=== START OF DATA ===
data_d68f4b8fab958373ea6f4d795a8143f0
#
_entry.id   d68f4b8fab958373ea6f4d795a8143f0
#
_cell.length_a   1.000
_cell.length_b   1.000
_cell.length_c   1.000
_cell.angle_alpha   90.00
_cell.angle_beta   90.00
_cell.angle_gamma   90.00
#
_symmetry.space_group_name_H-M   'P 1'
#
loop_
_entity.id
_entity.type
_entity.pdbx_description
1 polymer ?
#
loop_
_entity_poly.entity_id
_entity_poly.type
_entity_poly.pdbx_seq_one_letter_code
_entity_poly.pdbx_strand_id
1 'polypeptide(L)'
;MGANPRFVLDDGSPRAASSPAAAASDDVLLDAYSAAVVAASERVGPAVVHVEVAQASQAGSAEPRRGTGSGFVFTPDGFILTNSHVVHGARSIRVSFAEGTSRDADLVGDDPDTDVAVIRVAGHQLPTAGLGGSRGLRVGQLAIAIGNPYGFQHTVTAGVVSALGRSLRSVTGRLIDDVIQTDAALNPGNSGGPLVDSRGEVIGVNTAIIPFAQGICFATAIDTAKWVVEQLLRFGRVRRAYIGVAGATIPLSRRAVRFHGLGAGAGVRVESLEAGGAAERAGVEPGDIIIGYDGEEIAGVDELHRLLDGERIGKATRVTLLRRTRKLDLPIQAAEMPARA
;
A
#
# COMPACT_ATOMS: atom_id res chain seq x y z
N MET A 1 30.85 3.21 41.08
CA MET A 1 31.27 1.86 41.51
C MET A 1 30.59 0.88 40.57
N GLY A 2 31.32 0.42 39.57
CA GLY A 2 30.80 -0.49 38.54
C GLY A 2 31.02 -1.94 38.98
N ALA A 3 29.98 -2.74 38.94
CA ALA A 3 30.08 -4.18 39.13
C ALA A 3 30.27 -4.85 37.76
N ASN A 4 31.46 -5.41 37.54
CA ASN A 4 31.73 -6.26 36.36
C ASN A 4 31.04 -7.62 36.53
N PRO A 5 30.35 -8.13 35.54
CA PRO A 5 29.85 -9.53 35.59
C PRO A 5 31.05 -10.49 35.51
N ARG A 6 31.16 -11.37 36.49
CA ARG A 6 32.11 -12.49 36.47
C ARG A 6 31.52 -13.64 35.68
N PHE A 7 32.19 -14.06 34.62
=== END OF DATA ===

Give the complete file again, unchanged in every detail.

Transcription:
data_d68f4b8fab958373ea6f4d795a8143f0
#
_entry.id   d68f4b8fab958373ea6f4d795a8143f0
#
_cell.length_a   1.000
_cell.length_b   1.000
_cell.length_c   1.000
_cell.angle_alpha   90.00
_cell.angle_beta   90.00
_cell.angle_gamma   90.00
#
_symmetry.space_group_name_H-M   'P 1'
#
loop_
_entity.id
_entity.type
_entity.pdbx_description
1 polymer ?
#
loop_
_entity_poly.entity_id
_entity_poly.type
_entity_poly.pdbx_seq_one_letter_code
_entity_poly.pdbx_strand_id
1 'polypeptide(L)'
;MGANPRFVLDDGSPRAASSPAAAASDDVLLDAYSAAVVAASERVGPAVVHVEVAQASQAGSAEPRRGTGSGFVFTPDGFILTNSHVVHGARSIRVSFAEGTSRDADLVGDDPDTDVAVIRVAGHQLPTAGLGGSRGLRVGQLAIAIGNPYGFQHTVTAGVVSALGRSLRSVTGRLIDDVIQTDAALNPGNSGGPLVDSRGEVIGVNTAIIPFAQGICFATAIDTAKWVVEQLLRFGRVRRAYIGVAGATIPLSRRAVRFHGLGAGAGVRVESLEAGGAAERAGVEPGDIIIGYDGEEIAGVDELHRLLDGERIGKATRVTLLRRTRKLDLPIQAAEMPARA
;
A
#
# COMPACT_ATOMS: atom_id res chain seq x y z
N MET A 1 30.85 3.21 41.08
CA MET A 1 31.27 1.86 41.51
C MET A 1 30.59 0.88 40.57
N GLY A 2 31.32 0.42 39.57
CA GLY A 2 30.80 -0.49 38.54
C GLY A 2 31.02 -1.94 38.98
N ALA A 3 29.98 -2.74 38.94
CA ALA A 3 30.08 -4.18 39.13
C ALA A 3 30.27 -4.85 37.76
N ASN A 4 31.46 -5.41 37.54
CA ASN A 4 31.73 -6.26 36.36
C ASN A 4 31.04 -7.62 36.53
N PRO A 5 30.35 -8.13 35.54
CA PRO A 5 29.85 -9.53 35.59
C PRO A 5 31.05 -10.49 35.51
N ARG A 6 31.16 -11.37 36.49
CA ARG A 6 32.11 -12.49 36.47
C ARG A 6 31.52 -13.64 35.68
N PHE A 7 32.19 -14.06 34.62